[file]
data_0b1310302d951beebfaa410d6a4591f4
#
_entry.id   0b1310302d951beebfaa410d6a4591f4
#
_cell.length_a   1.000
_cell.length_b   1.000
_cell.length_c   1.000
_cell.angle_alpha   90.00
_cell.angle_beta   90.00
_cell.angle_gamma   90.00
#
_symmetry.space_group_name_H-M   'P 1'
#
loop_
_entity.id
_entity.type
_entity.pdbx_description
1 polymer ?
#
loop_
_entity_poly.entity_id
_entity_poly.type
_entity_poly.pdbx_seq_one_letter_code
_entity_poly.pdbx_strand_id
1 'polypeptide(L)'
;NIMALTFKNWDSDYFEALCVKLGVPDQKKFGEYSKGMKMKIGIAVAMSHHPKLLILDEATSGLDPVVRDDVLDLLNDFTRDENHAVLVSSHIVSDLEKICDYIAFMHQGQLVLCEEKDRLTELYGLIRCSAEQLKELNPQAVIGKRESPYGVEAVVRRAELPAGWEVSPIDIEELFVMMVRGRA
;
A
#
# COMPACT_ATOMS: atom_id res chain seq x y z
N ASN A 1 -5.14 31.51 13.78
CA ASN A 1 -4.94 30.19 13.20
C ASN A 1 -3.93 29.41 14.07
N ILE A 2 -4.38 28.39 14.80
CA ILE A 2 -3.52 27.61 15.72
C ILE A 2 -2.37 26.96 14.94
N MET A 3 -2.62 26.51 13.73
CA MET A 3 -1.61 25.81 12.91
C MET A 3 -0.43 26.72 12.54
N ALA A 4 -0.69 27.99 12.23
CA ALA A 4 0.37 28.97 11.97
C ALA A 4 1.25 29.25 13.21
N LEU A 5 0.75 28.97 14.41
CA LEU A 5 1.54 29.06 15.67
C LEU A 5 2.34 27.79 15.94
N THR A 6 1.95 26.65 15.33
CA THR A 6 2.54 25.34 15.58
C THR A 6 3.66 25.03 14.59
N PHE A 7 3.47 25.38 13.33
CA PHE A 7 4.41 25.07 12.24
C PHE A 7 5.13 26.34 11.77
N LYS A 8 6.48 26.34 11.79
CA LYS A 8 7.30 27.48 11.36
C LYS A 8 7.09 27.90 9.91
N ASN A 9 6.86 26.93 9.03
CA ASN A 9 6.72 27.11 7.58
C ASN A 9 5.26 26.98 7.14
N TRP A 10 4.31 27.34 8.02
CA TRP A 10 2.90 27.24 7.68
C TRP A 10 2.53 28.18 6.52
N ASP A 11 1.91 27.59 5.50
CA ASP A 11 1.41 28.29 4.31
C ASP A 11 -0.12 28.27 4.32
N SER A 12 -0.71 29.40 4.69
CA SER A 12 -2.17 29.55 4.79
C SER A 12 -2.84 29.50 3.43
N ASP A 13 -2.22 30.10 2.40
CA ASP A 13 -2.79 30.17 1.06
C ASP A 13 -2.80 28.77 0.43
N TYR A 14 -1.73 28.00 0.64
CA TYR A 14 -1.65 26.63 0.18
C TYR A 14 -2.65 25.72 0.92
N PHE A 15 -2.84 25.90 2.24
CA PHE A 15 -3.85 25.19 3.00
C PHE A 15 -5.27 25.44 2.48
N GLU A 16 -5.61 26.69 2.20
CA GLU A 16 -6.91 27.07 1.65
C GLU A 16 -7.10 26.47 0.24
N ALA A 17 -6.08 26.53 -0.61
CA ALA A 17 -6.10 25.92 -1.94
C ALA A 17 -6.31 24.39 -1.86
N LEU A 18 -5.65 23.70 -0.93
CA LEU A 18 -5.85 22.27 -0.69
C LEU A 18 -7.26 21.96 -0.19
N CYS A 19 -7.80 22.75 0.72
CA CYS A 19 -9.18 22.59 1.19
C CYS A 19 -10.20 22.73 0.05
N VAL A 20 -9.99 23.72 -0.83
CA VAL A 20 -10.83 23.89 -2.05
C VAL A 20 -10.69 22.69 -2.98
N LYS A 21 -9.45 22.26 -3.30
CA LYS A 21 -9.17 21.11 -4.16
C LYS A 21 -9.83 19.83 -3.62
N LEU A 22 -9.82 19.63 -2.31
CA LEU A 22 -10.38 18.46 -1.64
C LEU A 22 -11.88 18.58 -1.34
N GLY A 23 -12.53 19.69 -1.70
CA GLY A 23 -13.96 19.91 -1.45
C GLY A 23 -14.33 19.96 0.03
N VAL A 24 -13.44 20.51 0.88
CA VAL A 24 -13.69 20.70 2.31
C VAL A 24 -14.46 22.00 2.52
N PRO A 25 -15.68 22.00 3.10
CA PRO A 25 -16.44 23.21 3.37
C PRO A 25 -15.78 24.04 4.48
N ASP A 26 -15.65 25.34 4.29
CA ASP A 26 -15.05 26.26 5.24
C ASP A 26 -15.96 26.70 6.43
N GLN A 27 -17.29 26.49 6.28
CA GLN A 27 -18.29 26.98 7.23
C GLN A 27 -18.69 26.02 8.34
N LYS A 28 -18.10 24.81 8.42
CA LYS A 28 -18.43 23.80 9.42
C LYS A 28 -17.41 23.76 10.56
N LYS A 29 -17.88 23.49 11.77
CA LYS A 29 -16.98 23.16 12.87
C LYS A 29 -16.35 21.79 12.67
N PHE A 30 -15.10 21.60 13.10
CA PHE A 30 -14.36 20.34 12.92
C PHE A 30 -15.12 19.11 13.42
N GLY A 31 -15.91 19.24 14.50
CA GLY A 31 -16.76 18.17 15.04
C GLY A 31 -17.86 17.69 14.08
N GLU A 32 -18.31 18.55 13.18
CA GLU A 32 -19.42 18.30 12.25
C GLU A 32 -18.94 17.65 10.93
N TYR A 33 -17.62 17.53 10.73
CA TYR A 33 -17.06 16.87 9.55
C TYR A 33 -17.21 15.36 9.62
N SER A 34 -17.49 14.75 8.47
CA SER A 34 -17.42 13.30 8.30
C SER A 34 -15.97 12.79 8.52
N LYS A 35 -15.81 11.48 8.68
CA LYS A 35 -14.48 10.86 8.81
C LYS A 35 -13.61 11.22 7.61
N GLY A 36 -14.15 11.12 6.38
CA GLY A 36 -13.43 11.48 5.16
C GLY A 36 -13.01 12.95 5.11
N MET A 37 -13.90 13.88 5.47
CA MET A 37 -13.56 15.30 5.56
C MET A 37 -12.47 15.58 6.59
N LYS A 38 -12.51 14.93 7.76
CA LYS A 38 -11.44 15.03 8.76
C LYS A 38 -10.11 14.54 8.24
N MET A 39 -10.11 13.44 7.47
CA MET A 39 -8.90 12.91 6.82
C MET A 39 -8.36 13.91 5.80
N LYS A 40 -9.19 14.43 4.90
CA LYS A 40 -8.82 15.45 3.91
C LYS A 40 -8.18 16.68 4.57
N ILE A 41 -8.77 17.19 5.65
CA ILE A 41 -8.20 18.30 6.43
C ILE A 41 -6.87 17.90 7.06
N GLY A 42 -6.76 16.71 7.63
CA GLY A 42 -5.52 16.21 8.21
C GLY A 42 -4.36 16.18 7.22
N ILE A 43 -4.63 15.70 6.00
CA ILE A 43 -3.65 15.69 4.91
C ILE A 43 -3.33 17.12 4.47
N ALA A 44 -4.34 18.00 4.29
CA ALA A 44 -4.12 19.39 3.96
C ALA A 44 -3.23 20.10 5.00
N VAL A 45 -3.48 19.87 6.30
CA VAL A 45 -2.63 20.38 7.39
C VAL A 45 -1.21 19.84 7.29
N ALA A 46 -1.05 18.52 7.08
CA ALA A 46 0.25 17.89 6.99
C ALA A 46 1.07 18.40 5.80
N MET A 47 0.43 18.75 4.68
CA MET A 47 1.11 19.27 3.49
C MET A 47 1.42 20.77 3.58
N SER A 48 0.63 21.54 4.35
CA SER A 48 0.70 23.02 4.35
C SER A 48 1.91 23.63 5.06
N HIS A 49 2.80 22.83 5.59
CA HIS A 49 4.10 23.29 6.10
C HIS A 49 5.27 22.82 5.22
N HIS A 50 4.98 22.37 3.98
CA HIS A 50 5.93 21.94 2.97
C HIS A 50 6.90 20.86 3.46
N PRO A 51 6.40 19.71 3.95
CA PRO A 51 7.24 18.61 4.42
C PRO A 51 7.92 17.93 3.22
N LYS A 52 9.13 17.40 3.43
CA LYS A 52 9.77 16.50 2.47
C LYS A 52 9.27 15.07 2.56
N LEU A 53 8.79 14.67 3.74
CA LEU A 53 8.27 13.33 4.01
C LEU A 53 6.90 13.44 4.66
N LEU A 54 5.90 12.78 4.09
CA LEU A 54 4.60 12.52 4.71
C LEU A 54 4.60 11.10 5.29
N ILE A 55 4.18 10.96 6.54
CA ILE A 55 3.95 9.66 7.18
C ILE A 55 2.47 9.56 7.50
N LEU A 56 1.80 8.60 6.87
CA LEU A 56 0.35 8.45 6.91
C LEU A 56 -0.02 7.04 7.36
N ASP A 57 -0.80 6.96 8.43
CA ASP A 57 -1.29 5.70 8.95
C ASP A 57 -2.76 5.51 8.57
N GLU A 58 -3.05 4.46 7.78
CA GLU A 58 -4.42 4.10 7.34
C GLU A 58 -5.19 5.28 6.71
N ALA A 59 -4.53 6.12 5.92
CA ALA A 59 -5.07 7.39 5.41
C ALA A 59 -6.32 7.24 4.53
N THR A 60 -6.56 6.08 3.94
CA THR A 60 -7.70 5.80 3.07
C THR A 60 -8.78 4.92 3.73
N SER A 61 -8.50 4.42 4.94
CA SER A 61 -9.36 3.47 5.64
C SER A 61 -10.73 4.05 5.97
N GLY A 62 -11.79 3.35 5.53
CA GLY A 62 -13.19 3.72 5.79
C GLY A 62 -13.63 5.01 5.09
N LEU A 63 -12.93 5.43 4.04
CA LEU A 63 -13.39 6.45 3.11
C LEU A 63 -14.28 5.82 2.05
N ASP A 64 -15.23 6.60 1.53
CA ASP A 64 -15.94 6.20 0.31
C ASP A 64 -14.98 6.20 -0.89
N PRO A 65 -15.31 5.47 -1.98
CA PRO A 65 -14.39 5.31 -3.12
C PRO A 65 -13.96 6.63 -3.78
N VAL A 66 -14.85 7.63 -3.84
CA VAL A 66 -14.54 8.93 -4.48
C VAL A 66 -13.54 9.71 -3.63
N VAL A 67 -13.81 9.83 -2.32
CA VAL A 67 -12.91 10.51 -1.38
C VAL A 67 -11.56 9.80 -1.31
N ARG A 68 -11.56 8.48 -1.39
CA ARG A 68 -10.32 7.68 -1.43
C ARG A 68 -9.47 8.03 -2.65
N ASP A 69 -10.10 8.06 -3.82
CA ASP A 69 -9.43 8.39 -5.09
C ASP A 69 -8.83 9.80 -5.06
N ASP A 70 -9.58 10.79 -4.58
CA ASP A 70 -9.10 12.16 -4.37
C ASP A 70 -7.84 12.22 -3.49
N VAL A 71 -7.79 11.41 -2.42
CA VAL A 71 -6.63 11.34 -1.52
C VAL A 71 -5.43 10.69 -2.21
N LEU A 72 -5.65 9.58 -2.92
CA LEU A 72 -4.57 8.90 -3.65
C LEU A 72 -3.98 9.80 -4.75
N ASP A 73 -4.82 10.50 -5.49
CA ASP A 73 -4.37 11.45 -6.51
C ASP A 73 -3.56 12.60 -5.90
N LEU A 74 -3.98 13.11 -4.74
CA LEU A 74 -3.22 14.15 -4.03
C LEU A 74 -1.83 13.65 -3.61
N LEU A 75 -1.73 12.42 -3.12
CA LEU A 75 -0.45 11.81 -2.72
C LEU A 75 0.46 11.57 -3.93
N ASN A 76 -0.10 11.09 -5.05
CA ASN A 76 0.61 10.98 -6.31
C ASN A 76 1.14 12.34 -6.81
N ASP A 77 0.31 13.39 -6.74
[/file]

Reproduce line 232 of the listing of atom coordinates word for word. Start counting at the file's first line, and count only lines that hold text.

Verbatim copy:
N ARG A 68 -11.56 8.48 -1.39